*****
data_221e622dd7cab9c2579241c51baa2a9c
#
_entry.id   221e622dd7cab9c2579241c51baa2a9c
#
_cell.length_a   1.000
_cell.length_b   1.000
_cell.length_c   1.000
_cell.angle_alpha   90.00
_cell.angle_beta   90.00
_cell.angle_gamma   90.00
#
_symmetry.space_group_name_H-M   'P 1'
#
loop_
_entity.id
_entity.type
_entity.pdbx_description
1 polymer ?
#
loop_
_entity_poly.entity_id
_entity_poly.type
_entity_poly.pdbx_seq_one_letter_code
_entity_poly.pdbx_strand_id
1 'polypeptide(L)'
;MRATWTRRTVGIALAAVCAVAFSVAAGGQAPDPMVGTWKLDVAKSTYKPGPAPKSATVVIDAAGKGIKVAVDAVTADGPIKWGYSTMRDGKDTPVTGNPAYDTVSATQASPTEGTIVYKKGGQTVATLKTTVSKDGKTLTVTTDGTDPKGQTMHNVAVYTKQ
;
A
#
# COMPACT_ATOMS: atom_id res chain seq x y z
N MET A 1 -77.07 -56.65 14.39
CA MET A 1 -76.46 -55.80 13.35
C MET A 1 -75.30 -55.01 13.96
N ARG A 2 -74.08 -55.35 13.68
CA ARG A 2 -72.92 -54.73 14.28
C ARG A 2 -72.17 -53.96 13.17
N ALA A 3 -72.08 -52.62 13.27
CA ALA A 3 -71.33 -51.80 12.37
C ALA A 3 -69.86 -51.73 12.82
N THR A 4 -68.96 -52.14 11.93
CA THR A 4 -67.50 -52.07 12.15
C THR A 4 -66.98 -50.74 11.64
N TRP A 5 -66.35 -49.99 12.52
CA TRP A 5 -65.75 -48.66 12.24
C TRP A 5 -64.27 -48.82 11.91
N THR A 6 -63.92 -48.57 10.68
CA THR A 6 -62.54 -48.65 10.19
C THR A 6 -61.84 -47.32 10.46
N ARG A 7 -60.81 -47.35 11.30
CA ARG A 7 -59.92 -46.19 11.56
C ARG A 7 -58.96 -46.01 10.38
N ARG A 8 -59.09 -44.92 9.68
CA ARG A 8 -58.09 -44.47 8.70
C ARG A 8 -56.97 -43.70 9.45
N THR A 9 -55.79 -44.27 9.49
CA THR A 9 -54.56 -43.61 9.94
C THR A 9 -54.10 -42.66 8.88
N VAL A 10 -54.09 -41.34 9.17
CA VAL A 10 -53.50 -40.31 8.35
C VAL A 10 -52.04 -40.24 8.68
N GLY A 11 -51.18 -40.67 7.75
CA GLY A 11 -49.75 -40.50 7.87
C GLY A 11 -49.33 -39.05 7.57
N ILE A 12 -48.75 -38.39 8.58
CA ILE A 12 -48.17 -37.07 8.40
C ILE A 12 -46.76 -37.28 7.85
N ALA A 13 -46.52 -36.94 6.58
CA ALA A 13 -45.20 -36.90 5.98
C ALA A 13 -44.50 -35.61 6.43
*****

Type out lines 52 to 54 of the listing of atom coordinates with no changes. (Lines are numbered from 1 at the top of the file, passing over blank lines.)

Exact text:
N ARG A 8 -59.09 -44.92 9.68
CA ARG A 8 -58.09 -44.47 8.70
C ARG A 8 -56.97 -43.70 9.45